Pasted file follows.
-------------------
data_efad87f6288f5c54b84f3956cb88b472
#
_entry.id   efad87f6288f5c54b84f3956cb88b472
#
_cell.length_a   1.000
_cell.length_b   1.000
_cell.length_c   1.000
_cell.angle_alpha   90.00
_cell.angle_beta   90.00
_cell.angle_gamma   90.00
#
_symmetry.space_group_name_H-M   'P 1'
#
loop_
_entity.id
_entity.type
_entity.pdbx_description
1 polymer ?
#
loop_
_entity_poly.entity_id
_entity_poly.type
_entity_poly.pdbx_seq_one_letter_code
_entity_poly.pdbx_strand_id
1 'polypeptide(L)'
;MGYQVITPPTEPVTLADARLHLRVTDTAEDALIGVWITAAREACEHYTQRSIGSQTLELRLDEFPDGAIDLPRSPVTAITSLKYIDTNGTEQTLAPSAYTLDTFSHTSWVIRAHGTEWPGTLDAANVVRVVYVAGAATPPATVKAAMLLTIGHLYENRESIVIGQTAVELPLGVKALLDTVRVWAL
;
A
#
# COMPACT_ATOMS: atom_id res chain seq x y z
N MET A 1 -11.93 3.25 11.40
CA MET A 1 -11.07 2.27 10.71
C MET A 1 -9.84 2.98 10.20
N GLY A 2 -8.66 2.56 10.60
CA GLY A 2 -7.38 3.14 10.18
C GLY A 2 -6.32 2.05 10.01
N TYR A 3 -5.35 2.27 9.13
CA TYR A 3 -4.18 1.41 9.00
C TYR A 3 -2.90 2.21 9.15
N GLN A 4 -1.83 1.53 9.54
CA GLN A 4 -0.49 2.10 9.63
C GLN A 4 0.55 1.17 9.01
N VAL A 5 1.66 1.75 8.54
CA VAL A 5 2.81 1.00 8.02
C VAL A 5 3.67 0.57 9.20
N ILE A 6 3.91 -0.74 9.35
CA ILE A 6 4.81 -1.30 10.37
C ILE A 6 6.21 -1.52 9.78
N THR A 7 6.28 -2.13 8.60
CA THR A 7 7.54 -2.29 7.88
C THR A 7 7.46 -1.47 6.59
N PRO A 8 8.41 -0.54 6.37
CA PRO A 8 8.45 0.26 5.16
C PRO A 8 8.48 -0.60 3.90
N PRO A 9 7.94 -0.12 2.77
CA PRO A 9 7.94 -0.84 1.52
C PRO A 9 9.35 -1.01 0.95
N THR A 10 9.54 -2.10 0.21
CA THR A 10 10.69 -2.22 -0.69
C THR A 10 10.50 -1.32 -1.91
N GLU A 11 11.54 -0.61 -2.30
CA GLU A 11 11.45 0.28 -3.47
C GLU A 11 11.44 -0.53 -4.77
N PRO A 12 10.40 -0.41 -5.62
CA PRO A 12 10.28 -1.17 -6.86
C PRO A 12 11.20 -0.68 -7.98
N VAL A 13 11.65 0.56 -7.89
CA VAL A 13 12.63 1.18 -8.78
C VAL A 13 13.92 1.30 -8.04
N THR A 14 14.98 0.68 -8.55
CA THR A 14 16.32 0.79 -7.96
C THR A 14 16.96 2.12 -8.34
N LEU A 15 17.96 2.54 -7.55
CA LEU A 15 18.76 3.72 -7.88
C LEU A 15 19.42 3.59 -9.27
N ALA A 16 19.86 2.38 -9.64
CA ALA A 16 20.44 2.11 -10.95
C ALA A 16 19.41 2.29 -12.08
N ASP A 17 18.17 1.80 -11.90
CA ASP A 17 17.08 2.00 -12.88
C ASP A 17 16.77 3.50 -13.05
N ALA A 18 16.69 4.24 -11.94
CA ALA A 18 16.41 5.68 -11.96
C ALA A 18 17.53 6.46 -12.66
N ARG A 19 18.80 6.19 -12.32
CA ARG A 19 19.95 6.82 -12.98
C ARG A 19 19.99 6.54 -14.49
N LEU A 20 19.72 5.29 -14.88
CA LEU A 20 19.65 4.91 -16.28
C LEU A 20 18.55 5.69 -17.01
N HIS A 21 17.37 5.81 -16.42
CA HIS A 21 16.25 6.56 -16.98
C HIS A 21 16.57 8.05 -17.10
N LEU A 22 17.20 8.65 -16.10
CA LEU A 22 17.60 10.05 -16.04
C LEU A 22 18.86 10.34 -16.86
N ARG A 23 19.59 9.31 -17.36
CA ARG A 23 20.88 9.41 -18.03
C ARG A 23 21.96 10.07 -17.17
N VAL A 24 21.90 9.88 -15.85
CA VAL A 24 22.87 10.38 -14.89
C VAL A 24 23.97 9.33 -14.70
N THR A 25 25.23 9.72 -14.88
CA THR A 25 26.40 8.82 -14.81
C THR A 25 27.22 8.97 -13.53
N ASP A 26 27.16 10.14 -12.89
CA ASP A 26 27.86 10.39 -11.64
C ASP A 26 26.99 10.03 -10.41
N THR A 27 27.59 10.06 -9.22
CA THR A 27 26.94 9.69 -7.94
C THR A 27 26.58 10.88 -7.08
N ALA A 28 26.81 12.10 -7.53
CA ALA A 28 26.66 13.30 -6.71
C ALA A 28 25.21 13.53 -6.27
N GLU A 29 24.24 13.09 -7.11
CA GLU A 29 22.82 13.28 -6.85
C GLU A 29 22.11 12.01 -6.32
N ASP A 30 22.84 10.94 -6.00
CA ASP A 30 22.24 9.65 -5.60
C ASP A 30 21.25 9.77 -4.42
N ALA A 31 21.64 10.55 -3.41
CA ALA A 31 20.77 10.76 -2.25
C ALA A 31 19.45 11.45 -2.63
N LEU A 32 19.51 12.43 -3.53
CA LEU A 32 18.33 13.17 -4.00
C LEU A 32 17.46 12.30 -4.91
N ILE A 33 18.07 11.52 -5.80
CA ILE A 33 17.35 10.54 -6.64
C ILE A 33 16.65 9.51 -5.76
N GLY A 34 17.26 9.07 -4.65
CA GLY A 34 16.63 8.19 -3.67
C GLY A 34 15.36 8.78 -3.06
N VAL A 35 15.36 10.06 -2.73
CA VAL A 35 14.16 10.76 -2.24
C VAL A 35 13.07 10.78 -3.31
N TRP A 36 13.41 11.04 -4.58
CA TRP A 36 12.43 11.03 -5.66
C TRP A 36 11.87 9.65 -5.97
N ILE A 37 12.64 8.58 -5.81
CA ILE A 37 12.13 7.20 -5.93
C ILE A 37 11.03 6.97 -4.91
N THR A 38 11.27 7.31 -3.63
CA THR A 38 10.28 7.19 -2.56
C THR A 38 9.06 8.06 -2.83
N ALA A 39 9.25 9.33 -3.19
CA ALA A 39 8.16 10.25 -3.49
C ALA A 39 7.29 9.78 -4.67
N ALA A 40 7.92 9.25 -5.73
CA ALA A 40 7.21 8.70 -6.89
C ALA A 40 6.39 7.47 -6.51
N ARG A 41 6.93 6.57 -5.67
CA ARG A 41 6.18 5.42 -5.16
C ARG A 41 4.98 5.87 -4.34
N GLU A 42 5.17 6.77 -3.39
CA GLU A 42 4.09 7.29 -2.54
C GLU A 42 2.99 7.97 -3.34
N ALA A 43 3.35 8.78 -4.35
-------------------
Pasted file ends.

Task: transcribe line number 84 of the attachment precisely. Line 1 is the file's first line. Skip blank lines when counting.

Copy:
C ALA A 18 17.53 6.46 -12.66